What was the hardest drug for you to withdrawal from?

Sometimes when I reflect on my own addiction and recovery journey, I find myself thinking about the immense misery that surrounds drug and alcohol withdrawals. Sometimes when I share my experience on that topic with others I am directly asked, “What was the hardest drug for you to withdraw from?” I know that every addict has their own answer to this question. Every addictive substance comes along with its own side effects and withdrawal symptoms and each individual has a different experience with this. In my own personal experience, withdrawing from Xanax was the most physically and mentally difficult withdrawal to go through. There are multiple components and phases of Xanax withdrawal each taxing in their own way. Mood swings, sleeplessness, stomach troubles, immense brain fog, poor decision making, forgetfulness, and physical discomfort are all difficult symptoms that I experienced while withdrawing from regular Xanax pill use. Depending on the severity of a persons addiction, their heredity, and other factors, they may experience different symptoms of different severity.

One of the worst things about withdrawaling from Xanax is that the symptoms combine and multiply in a way that makes them even more difficult in combination than they ever could be each on their own. For example, poor decision making is difficult enough to experience as a side effect of drug withdrawal. When combined with forgetfulness, it becomes even worse. The combination of these withdrawal symptoms would make it so that I would say distasteful, aggressive things to people that I cared about when forced to go without the drug. After that, however comes the forgetfulness. It is extremely difficult to apologize for rude things that you may have said or done when you have forgotten about them entirely. Likewise, sleeplessness is a symptom that is difficult on its own, but even more of a struggle when combined with other symptoms. Not only would I be up all night and restless, I would also be physically uncomfortable and in a state of immense brain fog while attempting to sleep. For some people, however these withdrawal symptoms would have been a gift. Drug withdrawal can be terrifying and medically severe and detox facilities are life saving for those who use them.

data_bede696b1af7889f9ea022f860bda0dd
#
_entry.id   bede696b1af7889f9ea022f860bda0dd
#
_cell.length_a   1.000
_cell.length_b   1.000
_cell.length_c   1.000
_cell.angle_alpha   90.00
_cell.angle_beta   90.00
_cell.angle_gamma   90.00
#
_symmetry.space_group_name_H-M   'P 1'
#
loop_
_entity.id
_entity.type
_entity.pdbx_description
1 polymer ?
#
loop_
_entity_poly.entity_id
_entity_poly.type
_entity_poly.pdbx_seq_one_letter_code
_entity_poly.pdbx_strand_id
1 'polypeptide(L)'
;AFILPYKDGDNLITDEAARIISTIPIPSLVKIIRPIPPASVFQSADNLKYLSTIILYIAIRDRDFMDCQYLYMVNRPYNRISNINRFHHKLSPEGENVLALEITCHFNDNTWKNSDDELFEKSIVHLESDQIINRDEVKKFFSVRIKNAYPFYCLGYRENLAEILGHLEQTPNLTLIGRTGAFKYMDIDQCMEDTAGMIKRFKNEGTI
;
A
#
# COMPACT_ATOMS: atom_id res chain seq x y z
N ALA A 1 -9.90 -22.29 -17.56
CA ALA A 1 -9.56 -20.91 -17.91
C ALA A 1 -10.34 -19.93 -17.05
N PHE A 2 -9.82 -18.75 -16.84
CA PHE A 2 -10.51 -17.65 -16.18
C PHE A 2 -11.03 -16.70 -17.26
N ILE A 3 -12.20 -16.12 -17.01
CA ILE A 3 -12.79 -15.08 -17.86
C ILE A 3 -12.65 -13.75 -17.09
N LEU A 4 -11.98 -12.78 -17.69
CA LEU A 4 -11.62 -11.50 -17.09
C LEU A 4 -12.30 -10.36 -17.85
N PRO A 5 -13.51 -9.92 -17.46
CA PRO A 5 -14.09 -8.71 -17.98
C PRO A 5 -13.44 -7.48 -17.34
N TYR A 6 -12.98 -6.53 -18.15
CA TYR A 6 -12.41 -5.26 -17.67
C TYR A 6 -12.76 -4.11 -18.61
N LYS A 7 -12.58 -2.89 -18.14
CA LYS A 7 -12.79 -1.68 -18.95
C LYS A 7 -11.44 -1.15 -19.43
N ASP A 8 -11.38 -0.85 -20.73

Physical and Mental Withdrawals from Xanax

I can see many ways in which drug and alcohol detox, inpatient rehabilitation, or outpatient rehabilitation would have helped me to achieve recovery and sobriety sooner in life. I am also aware that I was lucky to have never been hospitalized or worse while going through withdrawals on my own. Reflecting, I would not recommend that anyone try to get sober and clean completely on their own. The physical symptoms of Xanax withdrawal lasted longer than any drug or alcohol withdrawal symptoms that I have ever experienced. To this day, I still experience physical cravings for the drug even though I am in an active recovery program. Mentally, the obsession remains for a long time even after you have physically detoxed from the drug. Real treatment is the key to getting over these difficult symptoms. The mental and physical struggle of Xanax withdrawal is immense and it is not anything that a person should have to go through alone. The emotional aspect of the withdrawal causes feelings of immense loneliness and rejection but it can also cause lashing out. That is why it is important for support to occur in controlled settings where emotional and physical lash outs can be minimized. This was not my personal experience, and I have ruined multiple relationships while trying to go through withdrawals alone.

What worked for me in the end was seeking real, professional, reputable help. If a program of recovery has worked for many people who have gone before you and continued on to lead a sober, happy, productive, lives, then there is some merit to trying that path of recovery. Recovery can seem like a long road ahead, and in reality, it is, but each addict has a lifetime to complete that journey. All that can be done beyond that is making sure that the right choices are made moment to moment each day. When I stay focused on recovery and helping others in recovery, I am able to avoid going down the difficult road of withdrawal and relapse again. If you use drugs and experience any of the symptoms that I did when you go without them, or if you know someone in a similar situation, today may be the day you need to reach out for help. Our counselors are available 24 hours a day. Call 833-497-3812.